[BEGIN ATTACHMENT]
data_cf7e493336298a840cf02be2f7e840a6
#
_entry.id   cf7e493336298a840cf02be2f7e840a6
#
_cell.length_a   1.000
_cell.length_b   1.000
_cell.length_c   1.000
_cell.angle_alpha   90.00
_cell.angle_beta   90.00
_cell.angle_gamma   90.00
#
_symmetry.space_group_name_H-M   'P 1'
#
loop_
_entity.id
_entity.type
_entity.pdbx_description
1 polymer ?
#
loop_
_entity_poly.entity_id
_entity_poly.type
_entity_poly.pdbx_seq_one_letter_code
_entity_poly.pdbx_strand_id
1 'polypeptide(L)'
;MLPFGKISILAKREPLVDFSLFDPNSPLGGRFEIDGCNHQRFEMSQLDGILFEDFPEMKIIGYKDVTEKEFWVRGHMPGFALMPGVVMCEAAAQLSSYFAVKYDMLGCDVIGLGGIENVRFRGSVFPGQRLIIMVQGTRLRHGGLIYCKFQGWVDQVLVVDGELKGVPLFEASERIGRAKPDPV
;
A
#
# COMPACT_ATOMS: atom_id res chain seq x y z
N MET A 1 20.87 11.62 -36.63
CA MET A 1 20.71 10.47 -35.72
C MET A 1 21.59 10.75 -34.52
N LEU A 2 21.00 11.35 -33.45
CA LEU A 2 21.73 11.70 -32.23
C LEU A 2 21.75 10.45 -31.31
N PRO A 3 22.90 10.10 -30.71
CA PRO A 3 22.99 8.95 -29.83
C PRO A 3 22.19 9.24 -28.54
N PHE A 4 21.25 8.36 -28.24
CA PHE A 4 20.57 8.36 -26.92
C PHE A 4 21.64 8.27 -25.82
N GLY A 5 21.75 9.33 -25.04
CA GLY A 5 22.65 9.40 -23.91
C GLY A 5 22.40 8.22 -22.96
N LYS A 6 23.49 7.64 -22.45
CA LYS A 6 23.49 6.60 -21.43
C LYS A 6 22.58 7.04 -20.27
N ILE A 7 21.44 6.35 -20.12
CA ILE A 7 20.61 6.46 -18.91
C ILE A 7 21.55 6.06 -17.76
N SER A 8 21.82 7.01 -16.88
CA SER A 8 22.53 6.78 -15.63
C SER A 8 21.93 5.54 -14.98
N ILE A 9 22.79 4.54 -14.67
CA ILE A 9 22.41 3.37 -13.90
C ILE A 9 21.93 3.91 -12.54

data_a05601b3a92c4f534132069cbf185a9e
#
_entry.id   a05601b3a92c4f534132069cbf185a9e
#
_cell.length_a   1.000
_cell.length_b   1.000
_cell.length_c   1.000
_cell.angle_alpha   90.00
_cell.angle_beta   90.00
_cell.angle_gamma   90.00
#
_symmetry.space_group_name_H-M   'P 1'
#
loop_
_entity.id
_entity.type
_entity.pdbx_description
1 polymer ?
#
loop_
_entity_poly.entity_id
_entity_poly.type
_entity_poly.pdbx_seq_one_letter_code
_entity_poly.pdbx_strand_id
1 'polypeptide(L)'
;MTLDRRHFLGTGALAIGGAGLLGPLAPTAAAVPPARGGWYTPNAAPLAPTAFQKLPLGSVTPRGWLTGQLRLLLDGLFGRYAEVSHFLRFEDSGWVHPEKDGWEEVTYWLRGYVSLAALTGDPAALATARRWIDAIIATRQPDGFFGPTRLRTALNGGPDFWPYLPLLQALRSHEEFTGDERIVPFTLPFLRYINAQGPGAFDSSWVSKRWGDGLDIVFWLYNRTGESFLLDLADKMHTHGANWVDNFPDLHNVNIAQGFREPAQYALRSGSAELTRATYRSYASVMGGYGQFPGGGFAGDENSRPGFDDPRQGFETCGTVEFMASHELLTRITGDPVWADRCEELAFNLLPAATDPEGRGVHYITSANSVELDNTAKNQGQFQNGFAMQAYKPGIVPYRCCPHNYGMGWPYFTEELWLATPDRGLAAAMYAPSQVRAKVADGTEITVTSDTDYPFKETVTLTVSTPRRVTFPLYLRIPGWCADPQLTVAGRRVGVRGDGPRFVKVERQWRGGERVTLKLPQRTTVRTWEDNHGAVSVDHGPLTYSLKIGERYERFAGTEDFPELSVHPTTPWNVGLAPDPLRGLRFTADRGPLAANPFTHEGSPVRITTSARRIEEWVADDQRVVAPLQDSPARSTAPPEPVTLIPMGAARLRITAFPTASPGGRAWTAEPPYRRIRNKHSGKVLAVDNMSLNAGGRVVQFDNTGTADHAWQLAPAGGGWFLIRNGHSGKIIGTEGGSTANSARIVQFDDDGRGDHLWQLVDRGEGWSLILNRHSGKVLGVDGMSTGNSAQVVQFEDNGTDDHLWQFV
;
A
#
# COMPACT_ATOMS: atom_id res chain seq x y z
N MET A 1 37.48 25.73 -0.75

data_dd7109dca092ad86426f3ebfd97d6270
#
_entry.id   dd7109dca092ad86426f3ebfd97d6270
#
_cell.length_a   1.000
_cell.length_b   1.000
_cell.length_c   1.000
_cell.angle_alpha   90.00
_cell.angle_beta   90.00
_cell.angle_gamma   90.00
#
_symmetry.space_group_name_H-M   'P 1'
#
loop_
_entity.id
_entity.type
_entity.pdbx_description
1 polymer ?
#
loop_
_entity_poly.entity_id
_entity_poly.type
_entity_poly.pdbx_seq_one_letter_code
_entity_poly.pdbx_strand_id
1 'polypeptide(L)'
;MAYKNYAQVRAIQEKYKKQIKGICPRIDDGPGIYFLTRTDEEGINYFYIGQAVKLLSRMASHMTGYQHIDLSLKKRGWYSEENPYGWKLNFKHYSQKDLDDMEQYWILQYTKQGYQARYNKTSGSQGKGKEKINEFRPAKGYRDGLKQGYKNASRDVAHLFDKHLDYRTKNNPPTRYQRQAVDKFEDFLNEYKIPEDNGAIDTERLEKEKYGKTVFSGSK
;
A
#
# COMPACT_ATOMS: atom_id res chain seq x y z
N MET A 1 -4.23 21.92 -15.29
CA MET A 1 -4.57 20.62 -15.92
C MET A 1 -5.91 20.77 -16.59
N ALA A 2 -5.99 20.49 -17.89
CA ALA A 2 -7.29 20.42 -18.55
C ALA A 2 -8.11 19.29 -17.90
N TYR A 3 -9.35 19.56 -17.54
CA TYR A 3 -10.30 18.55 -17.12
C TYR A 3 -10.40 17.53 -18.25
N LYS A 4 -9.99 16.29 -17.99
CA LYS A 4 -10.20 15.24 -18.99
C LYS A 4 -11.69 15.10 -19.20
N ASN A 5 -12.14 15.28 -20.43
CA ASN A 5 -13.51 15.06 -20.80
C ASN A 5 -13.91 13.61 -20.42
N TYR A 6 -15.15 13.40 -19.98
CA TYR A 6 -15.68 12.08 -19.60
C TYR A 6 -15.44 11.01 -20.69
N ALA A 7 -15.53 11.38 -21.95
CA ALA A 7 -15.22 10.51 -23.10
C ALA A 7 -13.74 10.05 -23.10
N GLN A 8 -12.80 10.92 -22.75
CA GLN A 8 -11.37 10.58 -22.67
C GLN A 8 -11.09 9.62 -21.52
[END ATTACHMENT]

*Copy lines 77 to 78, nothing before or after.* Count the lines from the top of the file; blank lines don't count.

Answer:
loop_
_entity_poly.entity_id